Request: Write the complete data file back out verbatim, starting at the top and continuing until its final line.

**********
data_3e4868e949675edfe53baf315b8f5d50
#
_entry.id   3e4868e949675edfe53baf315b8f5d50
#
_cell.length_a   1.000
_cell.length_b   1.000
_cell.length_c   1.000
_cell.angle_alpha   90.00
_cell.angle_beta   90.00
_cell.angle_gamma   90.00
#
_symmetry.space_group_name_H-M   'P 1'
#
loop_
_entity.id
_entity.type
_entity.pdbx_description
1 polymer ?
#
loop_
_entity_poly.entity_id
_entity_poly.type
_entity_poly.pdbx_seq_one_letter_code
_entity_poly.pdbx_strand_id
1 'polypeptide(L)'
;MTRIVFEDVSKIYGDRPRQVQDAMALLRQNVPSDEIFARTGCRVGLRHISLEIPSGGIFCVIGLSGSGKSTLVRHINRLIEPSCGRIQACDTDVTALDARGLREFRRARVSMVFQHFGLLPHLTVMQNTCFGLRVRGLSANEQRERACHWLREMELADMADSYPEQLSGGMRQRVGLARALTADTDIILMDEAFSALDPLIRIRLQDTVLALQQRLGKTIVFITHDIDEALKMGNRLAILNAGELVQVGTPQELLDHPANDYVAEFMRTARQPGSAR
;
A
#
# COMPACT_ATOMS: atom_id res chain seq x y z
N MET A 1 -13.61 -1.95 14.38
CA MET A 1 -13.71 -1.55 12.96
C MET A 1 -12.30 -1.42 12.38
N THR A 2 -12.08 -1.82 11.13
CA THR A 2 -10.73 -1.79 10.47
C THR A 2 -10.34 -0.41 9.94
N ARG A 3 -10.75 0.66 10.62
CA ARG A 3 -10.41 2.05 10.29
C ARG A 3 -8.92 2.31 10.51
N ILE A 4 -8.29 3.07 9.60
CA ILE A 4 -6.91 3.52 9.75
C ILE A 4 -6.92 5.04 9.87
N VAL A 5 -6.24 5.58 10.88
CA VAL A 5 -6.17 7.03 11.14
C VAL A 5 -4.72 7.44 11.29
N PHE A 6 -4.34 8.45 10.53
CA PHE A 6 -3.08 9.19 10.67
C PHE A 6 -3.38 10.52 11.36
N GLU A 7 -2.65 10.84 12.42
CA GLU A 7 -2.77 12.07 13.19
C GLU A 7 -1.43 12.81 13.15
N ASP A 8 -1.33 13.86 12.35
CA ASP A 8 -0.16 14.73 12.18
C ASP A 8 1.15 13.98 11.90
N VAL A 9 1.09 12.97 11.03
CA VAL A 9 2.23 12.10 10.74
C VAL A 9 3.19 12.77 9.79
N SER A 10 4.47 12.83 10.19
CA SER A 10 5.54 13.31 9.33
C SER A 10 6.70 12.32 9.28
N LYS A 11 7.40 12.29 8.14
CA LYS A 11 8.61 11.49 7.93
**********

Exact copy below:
data_3e4868e949675edfe53baf315b8f5d50
#
_entry.id   3e4868e949675edfe53baf315b8f5d50
#
_cell.length_a   1.000
_cell.length_b   1.000
_cell.length_c   1.000
_cell.angle_alpha   90.00
_cell.angle_beta   90.00
_cell.angle_gamma   90.00
#
_symmetry.space_group_name_H-M   'P 1'
#
loop_
_entity.id
_entity.type
_entity.pdbx_description
1 polymer ?
#
loop_
_entity_poly.entity_id
_entity_poly.type
_entity_poly.pdbx_seq_one_letter_code
_entity_poly.pdbx_strand_id
1 'polypeptide(L)'
;MTRIVFEDVSKIYGDRPRQVQDAMALLRQNVPSDEIFARTGCRVGLRHISLEIPSGGIFCVIGLSGSGKSTLVRHINRLIEPSCGRIQACDTDVTALDARGLREFRRARVSMVFQHFGLLPHLTVMQNTCFGLRVRGLSANEQRERACHWLREMELADMADSYPEQLSGGMRQRVGLARALTADTDIILMDEAFSALDPLIRIRLQDTVLALQQRLGKTIVFITHDIDEALKMGNRLAILNAGELVQVGTPQELLDHPANDYVAEFMRTARQPGSAR
;
A
#
# COMPACT_ATOMS: atom_id res chain seq x y z
N MET A 1 -13.61 -1.95 14.38
CA MET A 1 -13.71 -1.55 12.96
C MET A 1 -12.30 -1.42 12.38
N THR A 2 -12.08 -1.82 11.13
CA THR A 2 -10.73 -1.79 10.47
C THR A 2 -10.34 -0.41 9.94
N ARG A 3 -10.75 0.66 10.62
CA ARG A 3 -10.41 2.05 10.29
C ARG A 3 -8.92 2.31 10.51
N ILE A 4 -8.29 3.07 9.60
CA ILE A 4 -6.91 3.52 9.75
C ILE A 4 -6.92 5.04 9.87
N VAL A 5 -6.24 5.58 10.88
CA VAL A 5 -6.17 7.03 11.14
C VAL A 5 -4.72 7.44 11.29
N PHE A 6 -4.34 8.45 10.53
CA PHE A 6 -3.08 9.19 10.67
C PHE A 6 -3.38 10.52 11.36
N GLU A 7 -2.65 10.84 12.42
CA GLU A 7 -2.77 12.07 13.19
C GLU A 7 -1.43 12.81 13.15
N ASP A 8 -1.33 13.86 12.35
CA ASP A 8 -0.16 14.73 12.18
C ASP A 8 1.15 13.98 11.90
N VAL A 9 1.09 12.97 11.03
CA VAL A 9 2.23 12.10 10.74
C VAL A 9 3.19 12.77 9.79
N SER A 10 4.47 12.83 10.19
CA SER A 10 5.54 13.31 9.33
C SER A 10 6.70 12.32 9.28
N LYS A 11 7.40 12.29 8.14
CA LYS A 11 8.61 11.49 7.93